Many first-time triathletes hope to shed a few pounds while training for their first event. Instead Patricia Miller lost weight first (230 pounds!) and then celebrated that powerful transformation by training for and finishing her first triathlon. In a similar fashion, Miller chose a reverse triathlon (run-bike-swim) rather than a traditional triathlon (swim-bike-run) for her first event.
Even at her peak weight in 2001 (405 pounds) Miller was active, hitting the gym 3-4 times a week and walking 2-3 hours once a week. Walking was slow and steady work. Her first treadmill mile took 55 minutes. But even a slow step is a step towards a healthier lifestyle and Miller was determined to get there.
She asked for a referral to a dietitian and saw limited success with exercise and diet choices over the next four years. In 2007 Miller researched Gastric Bypass surgeons. And with her doctor’s advice, Miller dropped more weight, getting down to a safer 350 pounds by the morning of her surgery (Laparoscopic Gastric Bypass—Roux-en-Y (RGB).
“The risk of death due to complications from any surgery is significant when you are morbidly obese and rise dramatically when you are ‘super obese,’” says Miller. As far as super powers go, Miller jokes that super obese would not be her first choice.
Instead, she wanted to become a super triathlete. She saw marathons and triathlons as high-level athletic events and knew one day she’d like to do a triathlon. “I wanted to be fit and doing a triathlon seemed like the best well-rounded way to demonstrate I was now a fit person,” says Miller.
In February 2009, with her goal weight (175) in sight, she began training. Miller would have about three months to train for the Jay Benson Triathlon May 10 in Albuquerque, N.M.
Training was fun! She loved the varied training mix of swimming, biking and running. But like many new and experienced triathletes, Miller struggled to reserve training time. As a school district superintendent she works 12-14-hour days so weekdays were tight.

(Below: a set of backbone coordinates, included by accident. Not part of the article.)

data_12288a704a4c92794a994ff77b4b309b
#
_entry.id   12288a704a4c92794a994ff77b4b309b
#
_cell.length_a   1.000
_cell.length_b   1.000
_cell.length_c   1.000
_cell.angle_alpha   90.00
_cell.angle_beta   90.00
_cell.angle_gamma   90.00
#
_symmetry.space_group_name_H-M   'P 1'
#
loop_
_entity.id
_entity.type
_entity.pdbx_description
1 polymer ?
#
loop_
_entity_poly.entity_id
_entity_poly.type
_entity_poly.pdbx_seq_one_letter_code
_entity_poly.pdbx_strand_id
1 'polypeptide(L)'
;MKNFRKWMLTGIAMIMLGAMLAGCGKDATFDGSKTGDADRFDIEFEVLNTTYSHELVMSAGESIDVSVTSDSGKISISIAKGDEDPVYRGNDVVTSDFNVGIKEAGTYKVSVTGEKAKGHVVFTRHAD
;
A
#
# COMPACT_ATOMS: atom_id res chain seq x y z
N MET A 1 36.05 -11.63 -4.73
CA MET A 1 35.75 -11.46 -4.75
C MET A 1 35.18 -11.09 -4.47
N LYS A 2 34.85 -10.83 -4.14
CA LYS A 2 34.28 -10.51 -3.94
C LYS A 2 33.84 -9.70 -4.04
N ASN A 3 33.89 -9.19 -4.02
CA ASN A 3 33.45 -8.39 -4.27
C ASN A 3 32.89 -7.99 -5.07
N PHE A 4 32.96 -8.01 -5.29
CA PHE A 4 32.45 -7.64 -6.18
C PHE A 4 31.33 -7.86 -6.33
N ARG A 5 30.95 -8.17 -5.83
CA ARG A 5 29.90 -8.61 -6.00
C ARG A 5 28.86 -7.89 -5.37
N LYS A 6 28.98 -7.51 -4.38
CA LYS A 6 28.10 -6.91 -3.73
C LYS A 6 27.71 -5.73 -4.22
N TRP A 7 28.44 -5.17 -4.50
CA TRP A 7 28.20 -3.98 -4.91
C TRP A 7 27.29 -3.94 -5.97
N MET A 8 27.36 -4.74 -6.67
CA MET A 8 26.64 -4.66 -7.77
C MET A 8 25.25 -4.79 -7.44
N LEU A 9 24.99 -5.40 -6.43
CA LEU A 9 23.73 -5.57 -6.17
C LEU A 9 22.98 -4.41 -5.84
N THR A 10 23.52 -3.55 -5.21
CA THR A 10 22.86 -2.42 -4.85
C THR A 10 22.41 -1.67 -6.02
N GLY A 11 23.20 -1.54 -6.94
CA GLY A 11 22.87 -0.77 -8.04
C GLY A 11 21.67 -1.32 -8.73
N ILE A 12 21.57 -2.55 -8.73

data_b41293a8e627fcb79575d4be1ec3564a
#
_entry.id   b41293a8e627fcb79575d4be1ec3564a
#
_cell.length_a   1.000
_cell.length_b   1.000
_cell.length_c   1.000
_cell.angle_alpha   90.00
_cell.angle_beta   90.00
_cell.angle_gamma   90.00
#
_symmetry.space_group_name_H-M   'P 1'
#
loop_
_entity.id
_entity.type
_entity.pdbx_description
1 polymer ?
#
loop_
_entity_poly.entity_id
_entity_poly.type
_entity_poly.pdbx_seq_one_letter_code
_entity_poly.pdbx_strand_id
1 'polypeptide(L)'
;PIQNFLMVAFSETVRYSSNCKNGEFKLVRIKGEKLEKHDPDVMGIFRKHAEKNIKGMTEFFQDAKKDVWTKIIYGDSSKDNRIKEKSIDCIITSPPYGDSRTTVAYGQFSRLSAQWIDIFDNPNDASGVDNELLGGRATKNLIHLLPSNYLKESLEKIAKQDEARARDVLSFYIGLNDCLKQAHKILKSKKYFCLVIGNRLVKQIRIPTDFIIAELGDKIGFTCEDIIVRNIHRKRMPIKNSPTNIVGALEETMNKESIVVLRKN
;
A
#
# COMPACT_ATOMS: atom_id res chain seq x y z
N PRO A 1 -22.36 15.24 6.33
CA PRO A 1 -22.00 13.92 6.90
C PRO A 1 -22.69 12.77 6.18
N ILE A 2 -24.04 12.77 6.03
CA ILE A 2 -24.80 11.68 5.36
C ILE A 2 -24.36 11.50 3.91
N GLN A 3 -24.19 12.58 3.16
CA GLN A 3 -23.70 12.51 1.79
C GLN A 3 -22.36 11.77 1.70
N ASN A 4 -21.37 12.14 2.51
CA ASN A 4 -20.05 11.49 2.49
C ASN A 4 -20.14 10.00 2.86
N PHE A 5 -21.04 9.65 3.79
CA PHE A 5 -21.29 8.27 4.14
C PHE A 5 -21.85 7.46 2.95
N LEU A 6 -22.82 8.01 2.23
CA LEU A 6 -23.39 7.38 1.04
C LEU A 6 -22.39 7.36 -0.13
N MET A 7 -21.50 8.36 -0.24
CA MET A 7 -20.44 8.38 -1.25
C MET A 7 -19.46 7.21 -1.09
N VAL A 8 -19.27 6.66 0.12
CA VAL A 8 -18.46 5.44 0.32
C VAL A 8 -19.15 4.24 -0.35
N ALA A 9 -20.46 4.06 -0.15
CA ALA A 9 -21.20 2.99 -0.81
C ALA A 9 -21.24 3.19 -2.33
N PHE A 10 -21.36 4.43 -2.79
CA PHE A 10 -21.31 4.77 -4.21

As a result Miller stacked most of her workouts on the weekends with some weight training and cardio during the week. She built up her bike stamina from six miles to a peak of 18 miles, averaging about 12 miles an hour. But, with no technical background in swimming, biking or running, Miller felt a bit lost.
“I had no clue how to train, what to focus on, or how to get better,” says Miller. “Basically, I ordered a book from Amazon based on the title, The Slow, Fat Triathlete, and figured anyone with that kind of self-deprecating humor could be a good role-model for me.”
Miller booked help in the pool and tested brick sessions combining the bike and run. An online search for training plans brought her to active.com where she later registered for her first triathlon and then several more triathlons.
Race day arrived and Miller’s can-do attitude carried her through the run, bike and swim (reverse triathlon). As fellow triathletes know, the finish line is an experience. It doesn’t matter if it’s your first sprint distance triathlon or your first iron-distance race. What matters is what you gave to get to that finish line—what it took to get there.
Many first-time triathletes cry or at least tear up post-race, and Miller let tears of gratefulness fall. She was thankful she was physically able to do a triathlon. “It was an amazing feeling,” she says.
“After I did my first one I went home and told my husband, ‘I’m going on the circuit,’” she says. Miller’s family was supportive, but also surprised she kept going back for more triathlons!
“My husband bought me a new road bike for my 50th birthday and bought me all of the triathlon, swimming and biking books I had on my Amazon wish list,” she says.